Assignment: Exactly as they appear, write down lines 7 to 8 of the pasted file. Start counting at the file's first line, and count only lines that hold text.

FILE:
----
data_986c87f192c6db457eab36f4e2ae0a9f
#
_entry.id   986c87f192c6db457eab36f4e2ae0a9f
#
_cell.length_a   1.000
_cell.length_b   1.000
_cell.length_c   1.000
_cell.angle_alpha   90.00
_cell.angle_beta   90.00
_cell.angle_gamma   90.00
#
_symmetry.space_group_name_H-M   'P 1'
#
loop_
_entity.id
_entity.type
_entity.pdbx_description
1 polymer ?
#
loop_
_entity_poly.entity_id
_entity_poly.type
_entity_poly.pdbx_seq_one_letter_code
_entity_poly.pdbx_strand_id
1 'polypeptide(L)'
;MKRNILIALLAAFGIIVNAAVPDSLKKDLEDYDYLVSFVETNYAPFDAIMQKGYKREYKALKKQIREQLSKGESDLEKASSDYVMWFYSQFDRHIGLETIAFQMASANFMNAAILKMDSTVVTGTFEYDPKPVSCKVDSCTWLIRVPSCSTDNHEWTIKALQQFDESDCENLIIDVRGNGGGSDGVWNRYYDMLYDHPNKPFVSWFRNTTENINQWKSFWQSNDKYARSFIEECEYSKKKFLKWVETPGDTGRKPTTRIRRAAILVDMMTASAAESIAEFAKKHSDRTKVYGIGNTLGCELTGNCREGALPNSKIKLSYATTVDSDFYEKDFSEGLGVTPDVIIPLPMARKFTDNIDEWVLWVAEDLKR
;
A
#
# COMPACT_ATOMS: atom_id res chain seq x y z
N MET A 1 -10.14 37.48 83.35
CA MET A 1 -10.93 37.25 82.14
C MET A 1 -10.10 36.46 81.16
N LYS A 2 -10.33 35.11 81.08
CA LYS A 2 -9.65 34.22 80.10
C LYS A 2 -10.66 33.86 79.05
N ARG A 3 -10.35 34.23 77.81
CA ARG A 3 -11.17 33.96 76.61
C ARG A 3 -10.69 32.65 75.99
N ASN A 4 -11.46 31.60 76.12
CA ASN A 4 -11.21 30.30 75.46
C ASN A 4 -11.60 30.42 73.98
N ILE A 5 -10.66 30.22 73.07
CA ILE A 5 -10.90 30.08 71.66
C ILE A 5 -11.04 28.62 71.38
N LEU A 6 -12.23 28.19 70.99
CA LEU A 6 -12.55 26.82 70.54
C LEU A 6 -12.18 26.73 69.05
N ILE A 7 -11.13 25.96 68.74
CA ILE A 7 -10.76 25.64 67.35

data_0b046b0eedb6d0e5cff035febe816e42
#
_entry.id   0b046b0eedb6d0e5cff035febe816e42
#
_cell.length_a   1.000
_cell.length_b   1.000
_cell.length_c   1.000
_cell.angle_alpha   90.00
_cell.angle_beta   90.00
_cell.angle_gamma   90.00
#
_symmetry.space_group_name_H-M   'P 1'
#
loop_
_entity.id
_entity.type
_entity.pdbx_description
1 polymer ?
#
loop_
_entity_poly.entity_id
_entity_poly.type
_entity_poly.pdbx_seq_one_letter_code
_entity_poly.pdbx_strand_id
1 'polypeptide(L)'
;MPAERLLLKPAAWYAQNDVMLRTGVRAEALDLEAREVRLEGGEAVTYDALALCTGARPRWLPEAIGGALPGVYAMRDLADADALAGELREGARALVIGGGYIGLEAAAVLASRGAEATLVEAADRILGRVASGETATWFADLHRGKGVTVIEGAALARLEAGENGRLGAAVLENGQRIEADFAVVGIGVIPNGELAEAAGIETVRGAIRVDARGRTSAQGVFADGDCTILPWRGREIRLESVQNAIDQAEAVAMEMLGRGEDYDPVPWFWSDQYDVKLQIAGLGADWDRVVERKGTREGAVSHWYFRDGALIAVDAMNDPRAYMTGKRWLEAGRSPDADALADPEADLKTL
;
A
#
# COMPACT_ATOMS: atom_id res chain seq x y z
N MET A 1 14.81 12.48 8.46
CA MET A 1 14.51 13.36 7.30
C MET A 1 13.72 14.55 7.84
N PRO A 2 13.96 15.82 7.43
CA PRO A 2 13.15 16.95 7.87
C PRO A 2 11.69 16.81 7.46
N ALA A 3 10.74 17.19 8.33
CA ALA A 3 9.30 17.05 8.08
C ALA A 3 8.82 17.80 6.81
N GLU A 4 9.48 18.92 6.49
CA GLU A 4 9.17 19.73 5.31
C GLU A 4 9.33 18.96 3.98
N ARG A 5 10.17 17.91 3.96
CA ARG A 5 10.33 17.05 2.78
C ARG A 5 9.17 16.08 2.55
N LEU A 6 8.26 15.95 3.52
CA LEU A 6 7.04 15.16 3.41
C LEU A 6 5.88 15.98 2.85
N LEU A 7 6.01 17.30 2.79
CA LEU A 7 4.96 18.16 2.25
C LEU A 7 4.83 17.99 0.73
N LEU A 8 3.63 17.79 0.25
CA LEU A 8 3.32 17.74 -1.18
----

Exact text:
_cell.length_c   1.000
_cell.angle_alpha   90.00